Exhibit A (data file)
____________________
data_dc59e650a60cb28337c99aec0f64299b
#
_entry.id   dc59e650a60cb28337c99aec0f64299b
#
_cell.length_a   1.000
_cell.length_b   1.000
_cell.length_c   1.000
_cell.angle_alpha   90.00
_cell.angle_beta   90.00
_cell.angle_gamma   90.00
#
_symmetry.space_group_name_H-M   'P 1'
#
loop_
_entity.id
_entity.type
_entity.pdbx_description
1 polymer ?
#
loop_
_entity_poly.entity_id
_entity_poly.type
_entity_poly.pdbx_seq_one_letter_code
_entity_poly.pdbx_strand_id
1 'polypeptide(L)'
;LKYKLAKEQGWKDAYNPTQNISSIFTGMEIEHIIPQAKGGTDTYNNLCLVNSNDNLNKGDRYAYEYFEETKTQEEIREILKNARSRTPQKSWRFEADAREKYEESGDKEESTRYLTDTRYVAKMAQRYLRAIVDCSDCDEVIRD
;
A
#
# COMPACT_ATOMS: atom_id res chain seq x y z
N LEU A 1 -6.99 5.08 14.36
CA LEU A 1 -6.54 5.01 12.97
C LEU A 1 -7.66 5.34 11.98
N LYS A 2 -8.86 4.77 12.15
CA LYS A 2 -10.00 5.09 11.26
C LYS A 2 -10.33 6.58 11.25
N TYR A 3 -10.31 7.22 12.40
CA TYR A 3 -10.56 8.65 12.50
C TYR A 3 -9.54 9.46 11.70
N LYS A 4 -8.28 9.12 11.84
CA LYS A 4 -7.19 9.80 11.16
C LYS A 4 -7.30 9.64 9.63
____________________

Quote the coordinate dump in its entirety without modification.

data_dc59e650a60cb28337c99aec0f64299b
#
_entry.id   dc59e650a60cb28337c99aec0f64299b
#
_cell.length_a   1.000
_cell.length_b   1.000
_cell.length_c   1.000
_cell.angle_alpha   90.00
_cell.angle_beta   90.00
_cell.angle_gamma   90.00
#
_symmetry.space_group_name_H-M   'P 1'
#
loop_
_entity.id
_entity.type
_entity.pdbx_description
1 polymer ?
#
loop_
_entity_poly.entity_id
_entity_poly.type
_entity_poly.pdbx_seq_one_letter_code
_entity_poly.pdbx_strand_id
1 'polypeptide(L)'
;LKYKLAKEQGWKDAYNPTQNISSIFTGMEIEHIIPQAKGGTDTYNNLCLVNSNDNLNKGDRYAYEYFEETKTQEEIREILKNARSRTPQKSWRFEADAREKYEESGDKEESTRYLTDTRYVAKMAQRYLRAIVDCSDCDEVIRD
;
A
#
# COMPACT_ATOMS: atom_id res chain seq x y z
N LEU A 1 -6.99 5.08 14.36
CA LEU A 1 -6.54 5.01 12.97
C LEU A 1 -7.66 5.34 11.98
N LYS A 2 -8.86 4.77 12.15
CA LYS A 2 -10.00 5.09 11.26
C LYS A 2 -10.33 6.58 11.25
N TYR A 3 -10.31 7.22 12.40
CA TYR A 3 -10.56 8.65 12.50
C TYR A 3 -9.54 9.46 11.70
N LYS A 4 -8.28 9.12 11.84
CA LYS A 4 -7.19 9.80 11.16
C LYS A 4 -7.30 9.64 9.63